China’s decision last year to implement a ban on the import of 24 categories of recyclable materials, including many common plastics used in consumer goods, has shocked recycling systems across the world.
Surplus plastics in the United States and Western Europe appear destined for temporary storage facilities or local landfills in the short run, as trash haulers and municipalities consider changes to their recycling practices.
The fallout, including stockpiles of unrecycled trash, from these events brings to light some of the challenges associated with the global market for recyclable plastic.
Long-term solutions may include exporting plastic to India and other developing countries in Southeast Asia. To reduce the generation of plastic waste, European nations are considering new taxes on the consumption of plastic and increasing recycling content standards.
My own research suggests another opportunity widely practiced in Europe and Southeast Asia: incineration.
How recycling markets work
The global market for recyclable plastic operates like the better-known markets for commodities such as crude oil, gold and copper.
Prices paid for recyclable plastic fluctuate daily in response to changes in global supply and demand. Anyone interested in purchasing plastic need simply submit a bid in the spot market and await a response. After collecting our plastic bottles at the curb, our municipalities rarely interact directly with this market but instead sign long-term contracts with recycling companies.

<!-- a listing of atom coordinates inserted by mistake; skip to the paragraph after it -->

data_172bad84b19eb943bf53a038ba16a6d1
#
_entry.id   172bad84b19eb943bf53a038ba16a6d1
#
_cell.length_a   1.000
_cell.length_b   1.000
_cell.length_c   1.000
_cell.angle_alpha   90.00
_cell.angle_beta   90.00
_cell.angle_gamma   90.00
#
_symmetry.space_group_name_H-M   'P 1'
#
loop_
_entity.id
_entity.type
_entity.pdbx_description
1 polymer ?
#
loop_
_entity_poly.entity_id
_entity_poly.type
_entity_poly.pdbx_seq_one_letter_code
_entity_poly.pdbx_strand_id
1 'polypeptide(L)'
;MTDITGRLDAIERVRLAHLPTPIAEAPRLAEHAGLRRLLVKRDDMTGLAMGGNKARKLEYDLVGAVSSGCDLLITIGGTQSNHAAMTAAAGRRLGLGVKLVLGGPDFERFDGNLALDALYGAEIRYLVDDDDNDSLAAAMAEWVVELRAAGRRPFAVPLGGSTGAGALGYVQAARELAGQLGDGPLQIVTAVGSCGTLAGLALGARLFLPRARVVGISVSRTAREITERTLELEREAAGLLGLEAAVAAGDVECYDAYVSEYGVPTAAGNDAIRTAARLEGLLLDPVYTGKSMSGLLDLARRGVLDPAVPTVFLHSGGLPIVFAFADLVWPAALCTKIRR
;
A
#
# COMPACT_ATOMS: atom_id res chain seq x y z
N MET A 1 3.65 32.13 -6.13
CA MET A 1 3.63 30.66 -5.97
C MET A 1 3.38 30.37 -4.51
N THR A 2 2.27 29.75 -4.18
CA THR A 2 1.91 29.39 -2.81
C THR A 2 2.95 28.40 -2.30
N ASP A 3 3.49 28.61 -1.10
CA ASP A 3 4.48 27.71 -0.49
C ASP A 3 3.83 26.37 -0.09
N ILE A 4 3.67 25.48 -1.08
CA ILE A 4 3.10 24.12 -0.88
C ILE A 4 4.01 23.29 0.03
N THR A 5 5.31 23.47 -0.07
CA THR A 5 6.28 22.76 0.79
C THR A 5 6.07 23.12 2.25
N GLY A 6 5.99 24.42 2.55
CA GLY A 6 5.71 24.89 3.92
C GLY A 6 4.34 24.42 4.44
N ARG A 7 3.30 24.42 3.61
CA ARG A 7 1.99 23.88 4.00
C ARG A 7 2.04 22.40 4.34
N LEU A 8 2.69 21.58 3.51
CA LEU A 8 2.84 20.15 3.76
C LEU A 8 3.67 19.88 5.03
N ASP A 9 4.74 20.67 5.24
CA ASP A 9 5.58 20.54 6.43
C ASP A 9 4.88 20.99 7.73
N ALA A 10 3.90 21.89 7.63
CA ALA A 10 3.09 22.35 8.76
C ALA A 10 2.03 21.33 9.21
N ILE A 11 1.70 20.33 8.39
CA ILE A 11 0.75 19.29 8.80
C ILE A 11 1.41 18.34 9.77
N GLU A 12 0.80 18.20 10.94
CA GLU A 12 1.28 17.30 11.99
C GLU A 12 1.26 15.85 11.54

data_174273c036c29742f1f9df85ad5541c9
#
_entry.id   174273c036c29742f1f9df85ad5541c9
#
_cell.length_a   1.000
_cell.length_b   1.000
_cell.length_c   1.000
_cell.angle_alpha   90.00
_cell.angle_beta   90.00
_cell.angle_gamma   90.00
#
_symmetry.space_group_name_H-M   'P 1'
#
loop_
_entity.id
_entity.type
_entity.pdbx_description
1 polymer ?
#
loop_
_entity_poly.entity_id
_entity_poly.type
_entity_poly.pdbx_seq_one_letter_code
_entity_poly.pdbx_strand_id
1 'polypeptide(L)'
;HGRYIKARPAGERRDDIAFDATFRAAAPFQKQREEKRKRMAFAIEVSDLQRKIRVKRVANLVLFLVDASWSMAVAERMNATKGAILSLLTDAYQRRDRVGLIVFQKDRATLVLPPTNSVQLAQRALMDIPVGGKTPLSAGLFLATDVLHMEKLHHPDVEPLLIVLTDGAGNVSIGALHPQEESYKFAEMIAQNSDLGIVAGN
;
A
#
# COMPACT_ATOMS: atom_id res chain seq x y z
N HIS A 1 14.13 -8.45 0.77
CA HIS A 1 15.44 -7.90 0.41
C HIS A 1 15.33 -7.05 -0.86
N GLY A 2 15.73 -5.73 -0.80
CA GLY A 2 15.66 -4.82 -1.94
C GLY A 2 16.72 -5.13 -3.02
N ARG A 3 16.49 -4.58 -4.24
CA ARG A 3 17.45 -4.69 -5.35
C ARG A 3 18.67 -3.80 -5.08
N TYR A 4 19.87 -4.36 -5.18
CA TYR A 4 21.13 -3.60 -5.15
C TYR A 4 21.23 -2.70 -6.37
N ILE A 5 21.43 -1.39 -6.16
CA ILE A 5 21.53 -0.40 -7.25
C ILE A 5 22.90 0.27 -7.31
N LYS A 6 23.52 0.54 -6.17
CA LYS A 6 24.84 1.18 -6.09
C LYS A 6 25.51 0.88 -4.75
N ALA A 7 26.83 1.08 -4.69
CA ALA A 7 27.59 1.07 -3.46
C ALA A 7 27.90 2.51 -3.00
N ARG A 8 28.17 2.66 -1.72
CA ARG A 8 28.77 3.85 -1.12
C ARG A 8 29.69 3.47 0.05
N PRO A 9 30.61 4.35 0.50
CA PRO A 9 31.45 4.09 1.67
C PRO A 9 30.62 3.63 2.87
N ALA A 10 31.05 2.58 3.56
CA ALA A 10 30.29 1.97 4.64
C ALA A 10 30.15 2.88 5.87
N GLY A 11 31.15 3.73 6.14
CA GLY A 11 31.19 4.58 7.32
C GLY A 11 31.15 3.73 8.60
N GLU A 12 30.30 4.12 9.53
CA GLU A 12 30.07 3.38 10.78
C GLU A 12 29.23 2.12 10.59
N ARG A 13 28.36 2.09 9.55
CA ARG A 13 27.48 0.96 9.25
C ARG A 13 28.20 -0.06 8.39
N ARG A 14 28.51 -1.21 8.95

China had been processing about one-half of the world’s exported recycled materials. Its ban represents a very sharp reduction in the global demand for some forms of plastic, which has decreased these prices. Such low prices should, in theory, deter some suppliers – like the companies that take on all of our recyclable plastic – from presenting the plastic to the market in the first place.
But household plastic recyclers are a little like dairy farmers – they don’t want to stop supplying even though prices might fall to ridiculously low levels. Our society has simply come to expect that our discarded plastic should be recycled, regardless of the price, to avoid it being sent to a landfill or incinerated.
Adding to this market rigidity are state laws that require municipalities to continue to collect our plastic bottles even when recycling companies don’t want to or can’t find anyone to take it. These factors result in a steady supply of plastic even in the lack of a price incentive to recycle it.
Having researched questions related to solid waste recycling and disposal for many years, I believe China’s recent actions provide an excellent opportunity to begin broad new policy discussions before finding another developing country willing to import it.